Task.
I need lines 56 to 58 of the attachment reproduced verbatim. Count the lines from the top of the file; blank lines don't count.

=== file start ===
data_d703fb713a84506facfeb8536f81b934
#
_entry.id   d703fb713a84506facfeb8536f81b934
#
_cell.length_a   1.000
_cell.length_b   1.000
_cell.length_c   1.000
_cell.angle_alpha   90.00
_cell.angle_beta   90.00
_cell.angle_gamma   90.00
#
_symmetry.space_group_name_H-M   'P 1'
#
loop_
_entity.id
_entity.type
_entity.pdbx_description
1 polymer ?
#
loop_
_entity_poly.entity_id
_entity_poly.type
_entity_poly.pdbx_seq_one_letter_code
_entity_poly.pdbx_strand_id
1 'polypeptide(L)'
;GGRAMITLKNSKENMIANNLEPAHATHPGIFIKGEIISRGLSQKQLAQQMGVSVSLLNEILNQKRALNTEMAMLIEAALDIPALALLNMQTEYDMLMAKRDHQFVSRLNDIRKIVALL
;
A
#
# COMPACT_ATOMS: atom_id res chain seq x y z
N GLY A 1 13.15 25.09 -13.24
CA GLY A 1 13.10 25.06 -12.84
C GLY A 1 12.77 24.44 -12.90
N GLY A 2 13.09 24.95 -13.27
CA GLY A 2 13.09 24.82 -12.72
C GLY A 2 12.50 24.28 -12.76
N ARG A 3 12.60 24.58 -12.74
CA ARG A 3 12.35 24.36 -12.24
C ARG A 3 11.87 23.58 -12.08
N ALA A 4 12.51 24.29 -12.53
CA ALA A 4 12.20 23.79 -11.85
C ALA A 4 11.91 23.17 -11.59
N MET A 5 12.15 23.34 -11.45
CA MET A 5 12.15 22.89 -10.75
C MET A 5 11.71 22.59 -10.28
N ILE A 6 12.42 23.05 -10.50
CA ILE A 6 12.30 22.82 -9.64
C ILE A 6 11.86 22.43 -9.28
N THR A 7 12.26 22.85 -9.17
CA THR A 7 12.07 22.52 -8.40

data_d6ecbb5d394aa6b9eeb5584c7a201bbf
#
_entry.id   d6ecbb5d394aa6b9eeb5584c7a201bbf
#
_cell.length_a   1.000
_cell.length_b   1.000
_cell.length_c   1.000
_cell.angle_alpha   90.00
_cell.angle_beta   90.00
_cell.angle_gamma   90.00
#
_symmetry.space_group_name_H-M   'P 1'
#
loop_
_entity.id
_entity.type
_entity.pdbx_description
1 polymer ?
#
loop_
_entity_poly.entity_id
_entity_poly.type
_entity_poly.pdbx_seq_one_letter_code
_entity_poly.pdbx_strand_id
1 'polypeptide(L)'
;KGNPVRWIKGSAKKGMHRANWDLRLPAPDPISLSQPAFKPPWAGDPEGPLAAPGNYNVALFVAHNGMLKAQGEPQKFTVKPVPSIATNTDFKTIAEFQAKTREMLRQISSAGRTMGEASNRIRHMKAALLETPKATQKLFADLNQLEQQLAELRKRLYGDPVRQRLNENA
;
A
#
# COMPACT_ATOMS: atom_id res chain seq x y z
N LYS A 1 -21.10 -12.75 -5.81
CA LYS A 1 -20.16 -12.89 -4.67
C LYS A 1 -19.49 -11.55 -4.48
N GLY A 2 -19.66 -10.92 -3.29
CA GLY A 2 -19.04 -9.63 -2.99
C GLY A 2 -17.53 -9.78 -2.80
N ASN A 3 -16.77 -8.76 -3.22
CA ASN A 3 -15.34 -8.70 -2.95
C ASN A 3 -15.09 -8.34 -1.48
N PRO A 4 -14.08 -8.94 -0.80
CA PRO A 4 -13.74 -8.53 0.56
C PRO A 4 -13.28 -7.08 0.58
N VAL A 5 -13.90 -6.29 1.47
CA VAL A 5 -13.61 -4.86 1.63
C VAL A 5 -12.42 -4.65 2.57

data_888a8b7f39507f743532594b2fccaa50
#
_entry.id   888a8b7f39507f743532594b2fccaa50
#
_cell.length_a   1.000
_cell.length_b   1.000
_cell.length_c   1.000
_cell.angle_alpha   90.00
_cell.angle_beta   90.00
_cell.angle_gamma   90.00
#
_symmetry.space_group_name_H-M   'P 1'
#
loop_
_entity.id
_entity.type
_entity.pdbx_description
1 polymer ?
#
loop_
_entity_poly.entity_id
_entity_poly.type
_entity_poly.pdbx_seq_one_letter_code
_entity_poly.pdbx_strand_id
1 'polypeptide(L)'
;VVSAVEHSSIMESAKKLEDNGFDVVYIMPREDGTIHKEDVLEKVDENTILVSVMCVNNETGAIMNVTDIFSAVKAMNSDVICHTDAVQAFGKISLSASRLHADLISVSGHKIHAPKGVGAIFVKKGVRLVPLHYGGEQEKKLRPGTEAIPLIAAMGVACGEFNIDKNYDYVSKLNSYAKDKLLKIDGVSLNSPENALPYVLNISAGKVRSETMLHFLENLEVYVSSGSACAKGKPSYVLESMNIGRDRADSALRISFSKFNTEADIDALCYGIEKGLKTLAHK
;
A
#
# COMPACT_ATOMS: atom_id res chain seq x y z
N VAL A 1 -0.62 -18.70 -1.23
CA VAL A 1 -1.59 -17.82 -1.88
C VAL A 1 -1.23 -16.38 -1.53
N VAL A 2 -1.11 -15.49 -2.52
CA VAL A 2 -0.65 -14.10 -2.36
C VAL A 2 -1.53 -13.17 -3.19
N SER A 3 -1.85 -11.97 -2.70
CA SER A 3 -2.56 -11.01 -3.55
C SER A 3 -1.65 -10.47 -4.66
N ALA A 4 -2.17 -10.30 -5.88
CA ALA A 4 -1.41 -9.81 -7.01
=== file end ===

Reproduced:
_cell.length_b   1.000
_cell.length_c   1.000
_cell.angle_alpha   90.00